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Alex Dally MacFarlane (ed.), Aliens: Recent Encounters (2013) – Vector review

The following review appears in Vector issue 277 (Autumn 2014).

AliensAs Alex Dally MacFarlane notes in her introduction to this anthology, the concept of extra-terrestrial life raises questions which have been a perennial source of fascination for writers: “What will we encounter? Will we be able to encounter it at all?” And, of course, since alien life remains undiscovered, it becomes a blank canvas that writers can fill however they wish. In Aliens: Recent Encounters, MacFarlane has assembled thirty-two recent tales (the earliest are from 2002) which take a variety of approaches to the subject.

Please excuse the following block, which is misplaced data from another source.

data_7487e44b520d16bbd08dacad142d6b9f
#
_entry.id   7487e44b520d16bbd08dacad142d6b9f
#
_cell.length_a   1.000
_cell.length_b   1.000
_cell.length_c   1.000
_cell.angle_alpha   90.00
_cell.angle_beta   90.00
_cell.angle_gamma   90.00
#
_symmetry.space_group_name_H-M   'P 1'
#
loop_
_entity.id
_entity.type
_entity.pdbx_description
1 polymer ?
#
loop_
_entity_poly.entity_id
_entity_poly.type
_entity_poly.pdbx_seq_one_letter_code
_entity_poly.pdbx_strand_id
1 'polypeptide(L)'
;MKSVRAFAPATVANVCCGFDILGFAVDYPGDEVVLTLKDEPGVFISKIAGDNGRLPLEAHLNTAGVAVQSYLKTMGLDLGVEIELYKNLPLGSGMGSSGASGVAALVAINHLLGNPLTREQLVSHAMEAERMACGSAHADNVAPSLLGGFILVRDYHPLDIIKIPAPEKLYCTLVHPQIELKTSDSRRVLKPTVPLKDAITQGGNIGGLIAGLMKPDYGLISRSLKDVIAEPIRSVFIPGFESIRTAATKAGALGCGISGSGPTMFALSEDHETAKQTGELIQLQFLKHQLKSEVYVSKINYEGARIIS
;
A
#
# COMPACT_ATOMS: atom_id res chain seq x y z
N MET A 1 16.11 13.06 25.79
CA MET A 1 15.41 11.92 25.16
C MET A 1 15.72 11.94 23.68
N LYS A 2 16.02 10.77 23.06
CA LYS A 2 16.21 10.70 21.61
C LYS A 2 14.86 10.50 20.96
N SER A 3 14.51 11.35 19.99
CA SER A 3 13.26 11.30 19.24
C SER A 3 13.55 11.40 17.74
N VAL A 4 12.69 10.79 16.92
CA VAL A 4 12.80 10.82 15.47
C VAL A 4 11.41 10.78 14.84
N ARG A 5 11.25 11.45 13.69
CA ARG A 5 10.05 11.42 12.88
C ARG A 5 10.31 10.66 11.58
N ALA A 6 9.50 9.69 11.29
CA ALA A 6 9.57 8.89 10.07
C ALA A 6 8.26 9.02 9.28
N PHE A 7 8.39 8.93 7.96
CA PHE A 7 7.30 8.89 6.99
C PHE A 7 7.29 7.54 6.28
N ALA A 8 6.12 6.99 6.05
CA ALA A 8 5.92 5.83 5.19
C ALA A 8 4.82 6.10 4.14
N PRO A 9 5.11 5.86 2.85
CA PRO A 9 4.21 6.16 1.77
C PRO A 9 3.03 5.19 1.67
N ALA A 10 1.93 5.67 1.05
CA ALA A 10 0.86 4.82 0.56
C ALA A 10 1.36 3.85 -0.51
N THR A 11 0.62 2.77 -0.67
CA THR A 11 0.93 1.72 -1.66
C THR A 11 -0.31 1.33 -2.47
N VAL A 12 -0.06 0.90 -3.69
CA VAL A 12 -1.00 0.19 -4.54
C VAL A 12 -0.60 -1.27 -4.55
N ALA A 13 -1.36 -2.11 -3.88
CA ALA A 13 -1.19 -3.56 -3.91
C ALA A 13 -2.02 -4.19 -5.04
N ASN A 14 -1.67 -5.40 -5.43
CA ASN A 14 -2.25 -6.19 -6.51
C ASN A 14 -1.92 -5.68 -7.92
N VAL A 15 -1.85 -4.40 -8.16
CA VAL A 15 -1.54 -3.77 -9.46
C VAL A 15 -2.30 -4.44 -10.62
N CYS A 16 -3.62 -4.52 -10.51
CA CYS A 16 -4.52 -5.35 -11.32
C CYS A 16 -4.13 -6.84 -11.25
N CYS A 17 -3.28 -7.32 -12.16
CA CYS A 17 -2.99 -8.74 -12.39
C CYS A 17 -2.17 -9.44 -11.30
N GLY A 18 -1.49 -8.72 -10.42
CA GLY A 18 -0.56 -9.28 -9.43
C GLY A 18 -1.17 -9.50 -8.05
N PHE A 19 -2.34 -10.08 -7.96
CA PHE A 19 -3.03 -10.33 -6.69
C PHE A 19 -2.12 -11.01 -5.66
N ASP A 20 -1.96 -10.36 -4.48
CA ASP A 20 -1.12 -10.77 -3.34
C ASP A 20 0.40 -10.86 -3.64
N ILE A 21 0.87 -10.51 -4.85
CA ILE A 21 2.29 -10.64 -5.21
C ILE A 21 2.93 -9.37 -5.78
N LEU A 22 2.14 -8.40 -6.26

In ‘Sun Dogs‘, Brooke Bolander imagines Laika on her involuntary mission in space, where she meets some strange fiery dog-creatures who can give her whatever she wants, which the humans (whom Laika calls “whitecoats”) never could or would. ‘Sun Dogs’ is very much a story that stands or falls on its ability to create and sustain a convincing narrative viewpoint for Laika. Happily, it succeeds: Bolander’s third-person narration is a combination of persuasively non-human terminology and perception (“The world through the window is black and empty, marked with tiny faraway gleams that might be the eyes of unknown animals”), and detail that emphasises instinct and feeling. The ending, too, is satisfying, because in retrospect it fits right in.